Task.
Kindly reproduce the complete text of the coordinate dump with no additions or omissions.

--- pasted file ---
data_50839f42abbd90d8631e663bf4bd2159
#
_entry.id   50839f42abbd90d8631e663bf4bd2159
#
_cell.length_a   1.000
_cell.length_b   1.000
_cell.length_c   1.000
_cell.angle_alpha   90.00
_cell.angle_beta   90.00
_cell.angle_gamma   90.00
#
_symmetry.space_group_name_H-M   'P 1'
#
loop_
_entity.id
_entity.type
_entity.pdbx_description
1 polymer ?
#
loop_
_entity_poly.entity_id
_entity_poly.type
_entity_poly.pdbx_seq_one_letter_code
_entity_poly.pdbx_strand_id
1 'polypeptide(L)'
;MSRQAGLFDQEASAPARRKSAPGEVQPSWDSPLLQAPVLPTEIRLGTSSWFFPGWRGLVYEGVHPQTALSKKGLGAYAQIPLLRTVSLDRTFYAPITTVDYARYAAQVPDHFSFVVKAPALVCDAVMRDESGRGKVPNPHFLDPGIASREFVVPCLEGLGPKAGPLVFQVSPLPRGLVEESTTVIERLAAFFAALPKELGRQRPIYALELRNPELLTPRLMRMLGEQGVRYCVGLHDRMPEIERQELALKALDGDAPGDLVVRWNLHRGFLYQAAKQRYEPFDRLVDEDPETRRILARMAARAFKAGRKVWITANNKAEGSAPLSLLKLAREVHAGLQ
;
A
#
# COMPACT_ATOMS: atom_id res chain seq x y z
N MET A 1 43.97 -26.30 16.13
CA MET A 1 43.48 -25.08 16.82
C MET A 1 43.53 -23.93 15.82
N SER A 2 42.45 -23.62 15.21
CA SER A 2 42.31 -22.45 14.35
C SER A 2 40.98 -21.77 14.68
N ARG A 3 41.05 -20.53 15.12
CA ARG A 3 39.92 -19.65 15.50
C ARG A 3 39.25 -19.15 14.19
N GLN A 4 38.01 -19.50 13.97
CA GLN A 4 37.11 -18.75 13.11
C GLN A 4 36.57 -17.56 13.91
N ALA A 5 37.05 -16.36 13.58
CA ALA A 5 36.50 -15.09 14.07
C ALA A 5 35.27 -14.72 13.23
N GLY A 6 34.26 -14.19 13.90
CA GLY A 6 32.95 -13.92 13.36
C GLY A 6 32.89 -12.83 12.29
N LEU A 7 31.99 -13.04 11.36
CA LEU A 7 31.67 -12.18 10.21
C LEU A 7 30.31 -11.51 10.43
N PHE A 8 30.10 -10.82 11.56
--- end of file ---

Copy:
data_50839f42abbd90d8631e663bf4bd2159
#
_entry.id   50839f42abbd90d8631e663bf4bd2159
#
_cell.length_a   1.000
_cell.length_b   1.000
_cell.length_c   1.000
_cell.angle_alpha   90.00
_cell.angle_beta   90.00
_cell.angle_gamma   90.00
#
_symmetry.space_group_name_H-M   'P 1'
#
loop_
_entity.id
_entity.type
_entity.pdbx_description
1 polymer ?
#
loop_
_entity_poly.entity_id
_entity_poly.type
_entity_poly.pdbx_seq_one_letter_code
_entity_poly.pdbx_strand_id
1 'polypeptide(L)'
;MSRQAGLFDQEASAPARRKSAPGEVQPSWDSPLLQAPVLPTEIRLGTSSWFFPGWRGLVYEGVHPQTALSKKGLGAYAQIPLLRTVSLDRTFYAPITTVDYARYAAQVPDHFSFVVKAPALVCDAVMRDESGRGKVPNPHFLDPGIASREFVVPCLEGLGPKAGPLVFQVSPLPRGLVEESTTVIERLAAFFAALPKELGRQRPIYALELRNPELLTPRLMRMLGEQGVRYCVGLHDRMPEIERQELALKALDGDAPGDLVVRWNLHRGFLYQAAKQRYEPFDRLVDEDPETRRILARMAARAFKAGRKVWITANNKAEGSAPLSLLKLAREVHAGLQ
;
A
#
# COMPACT_ATOMS: atom_id res chain seq x y z
N MET A 1 43.97 -26.30 16.13
CA MET A 1 43.48 -25.08 16.82
C MET A 1 43.53 -23.93 15.82
N SER A 2 42.45 -23.62 15.21
CA SER A 2 42.31 -22.45 14.35
C SER A 2 40.98 -21.77 14.68
N ARG A 3 41.05 -20.53 15.12
CA ARG A 3 39.92 -19.65 15.50
C ARG A 3 39.25 -19.15 14.19
N GLN A 4 38.01 -19.50 13.97
CA GLN A 4 37.11 -18.75 13.11
C GLN A 4 36.57 -17.56 13.91
N ALA A 5 37.05 -16.36 13.58
CA ALA A 5 36.50 -15.09 14.07
C ALA A 5 35.27 -14.72 13.23
N GLY A 6 34.26 -14.19 13.90
CA GLY A 6 32.95 -13.92 13.36
C GLY A 6 32.89 -12.83 12.29
N LEU A 7 31.99 -13.04 11.36
CA LEU A 7 31.67 -12.18 10.21
C LEU A 7 30.31 -11.51 10.43
N PHE A 8 30.10 -10.82 11.56